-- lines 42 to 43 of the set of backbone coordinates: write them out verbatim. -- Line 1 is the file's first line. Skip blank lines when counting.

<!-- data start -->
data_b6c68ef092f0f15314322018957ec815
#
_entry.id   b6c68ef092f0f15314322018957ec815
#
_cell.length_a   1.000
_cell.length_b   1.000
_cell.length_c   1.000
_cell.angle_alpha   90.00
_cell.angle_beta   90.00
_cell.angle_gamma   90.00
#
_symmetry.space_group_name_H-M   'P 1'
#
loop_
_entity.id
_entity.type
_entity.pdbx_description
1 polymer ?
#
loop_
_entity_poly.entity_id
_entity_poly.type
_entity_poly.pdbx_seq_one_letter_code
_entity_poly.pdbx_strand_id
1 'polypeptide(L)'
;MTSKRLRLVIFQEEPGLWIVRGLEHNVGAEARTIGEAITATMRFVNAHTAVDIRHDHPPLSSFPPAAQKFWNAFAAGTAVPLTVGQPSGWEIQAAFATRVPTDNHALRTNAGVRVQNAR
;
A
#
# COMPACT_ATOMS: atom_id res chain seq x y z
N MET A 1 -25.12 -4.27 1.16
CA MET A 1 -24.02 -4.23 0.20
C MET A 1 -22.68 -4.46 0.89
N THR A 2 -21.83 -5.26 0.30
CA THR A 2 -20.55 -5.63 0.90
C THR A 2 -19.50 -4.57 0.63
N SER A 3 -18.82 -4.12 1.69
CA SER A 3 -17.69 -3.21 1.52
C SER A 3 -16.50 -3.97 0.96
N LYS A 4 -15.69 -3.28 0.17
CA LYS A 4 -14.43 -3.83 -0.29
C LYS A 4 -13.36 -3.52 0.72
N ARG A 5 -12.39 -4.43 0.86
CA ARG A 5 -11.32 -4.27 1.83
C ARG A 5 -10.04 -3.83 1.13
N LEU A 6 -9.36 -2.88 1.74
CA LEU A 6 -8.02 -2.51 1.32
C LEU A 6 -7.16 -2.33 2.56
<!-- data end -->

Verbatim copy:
C LYS A 4 -13.36 -3.52 0.72
N ARG A 5 -12.39 -4.43 0.86